Each year the Arts Trail attracts thousands of visitors coming from across the city and beyond.” It’s a fantastic opportunity for local artists to display their work to the public, and it’s also a great opportunity for the public to visit, view, discuss and buy original works of arts and crafts directly from the artist.”

There’s also potential for lots of inspiration gleaning, not to mention a golden opportunity to start the Christmas shopping with some one-off originals.

Totterdown Front Room Arts Trail is on from 15th-17th November 2019. Find full details at frontroom.org.uk.

Totterdown Front Room Arts Trail_cr Judy Darley

Liars’ League Hong Kong seeks entrance and exit stories

Azores pufferfish doorway by Judy Darley

Liars’ League Hong Kong is accepting submissions of short fiction between 800 and 1,200 words on the theme of Exits and Entrances. So if you wrote something for National Flash Fiction Day’s door-themed 2019 anthology, but found your story demanded more than 500-words to have its say, this could be the perfect potential home for your tale!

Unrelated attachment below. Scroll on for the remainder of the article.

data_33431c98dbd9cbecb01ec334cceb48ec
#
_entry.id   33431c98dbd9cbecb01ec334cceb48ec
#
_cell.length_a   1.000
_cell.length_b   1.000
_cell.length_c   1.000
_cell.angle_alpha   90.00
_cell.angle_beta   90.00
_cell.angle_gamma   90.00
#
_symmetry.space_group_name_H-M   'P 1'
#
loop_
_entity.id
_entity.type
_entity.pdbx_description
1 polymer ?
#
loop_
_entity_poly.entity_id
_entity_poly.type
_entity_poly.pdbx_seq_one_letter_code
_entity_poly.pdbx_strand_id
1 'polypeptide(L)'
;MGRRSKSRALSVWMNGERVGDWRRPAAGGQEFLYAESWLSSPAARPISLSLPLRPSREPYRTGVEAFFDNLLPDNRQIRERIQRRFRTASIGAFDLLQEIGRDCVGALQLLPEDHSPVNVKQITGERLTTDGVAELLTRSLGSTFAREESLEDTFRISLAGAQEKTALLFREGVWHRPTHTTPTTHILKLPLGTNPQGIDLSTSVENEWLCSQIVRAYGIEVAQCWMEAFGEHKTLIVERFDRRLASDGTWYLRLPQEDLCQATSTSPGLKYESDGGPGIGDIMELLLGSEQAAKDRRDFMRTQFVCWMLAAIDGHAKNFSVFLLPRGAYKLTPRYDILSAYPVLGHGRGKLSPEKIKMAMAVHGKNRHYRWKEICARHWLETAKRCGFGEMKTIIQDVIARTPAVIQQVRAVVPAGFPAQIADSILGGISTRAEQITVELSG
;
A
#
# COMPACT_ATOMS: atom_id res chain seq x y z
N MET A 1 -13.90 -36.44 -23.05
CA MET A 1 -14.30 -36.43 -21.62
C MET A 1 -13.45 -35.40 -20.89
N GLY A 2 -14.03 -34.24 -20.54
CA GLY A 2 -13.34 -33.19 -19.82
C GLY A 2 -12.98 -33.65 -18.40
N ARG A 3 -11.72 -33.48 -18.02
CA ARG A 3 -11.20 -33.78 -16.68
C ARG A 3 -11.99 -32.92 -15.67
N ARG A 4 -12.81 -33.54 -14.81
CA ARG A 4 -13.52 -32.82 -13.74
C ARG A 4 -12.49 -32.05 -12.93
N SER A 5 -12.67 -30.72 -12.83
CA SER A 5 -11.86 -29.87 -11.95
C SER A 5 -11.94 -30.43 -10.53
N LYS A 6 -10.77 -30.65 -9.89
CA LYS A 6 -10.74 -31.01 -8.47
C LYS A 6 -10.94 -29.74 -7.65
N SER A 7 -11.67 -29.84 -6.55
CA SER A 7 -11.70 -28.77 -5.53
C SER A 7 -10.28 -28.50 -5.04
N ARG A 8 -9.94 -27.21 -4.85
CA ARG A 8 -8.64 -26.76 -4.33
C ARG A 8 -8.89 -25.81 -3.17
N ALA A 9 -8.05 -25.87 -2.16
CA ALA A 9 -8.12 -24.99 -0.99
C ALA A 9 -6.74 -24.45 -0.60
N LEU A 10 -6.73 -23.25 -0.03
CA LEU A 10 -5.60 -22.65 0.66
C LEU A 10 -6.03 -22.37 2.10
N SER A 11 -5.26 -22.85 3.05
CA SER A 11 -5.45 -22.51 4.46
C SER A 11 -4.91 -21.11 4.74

The deadline is 15th November 2019. 

They say. “Creative interpretations are most welcome. Writers can be anyone from anywhere. Liars’ League Hong Kong can be a platform for unsung local authors but we do also like diversity of fiction from all over the globe.”

However, they remind you that “Submitting your work to Liars’ League implies permission to upload the text and an audio and video recording of your story onto our website so that everyone can enjoy it. From time to time, we’re also booked for showcase performances, and your story may be read aloud in other venues and instances other than the regular Liars’ League events.”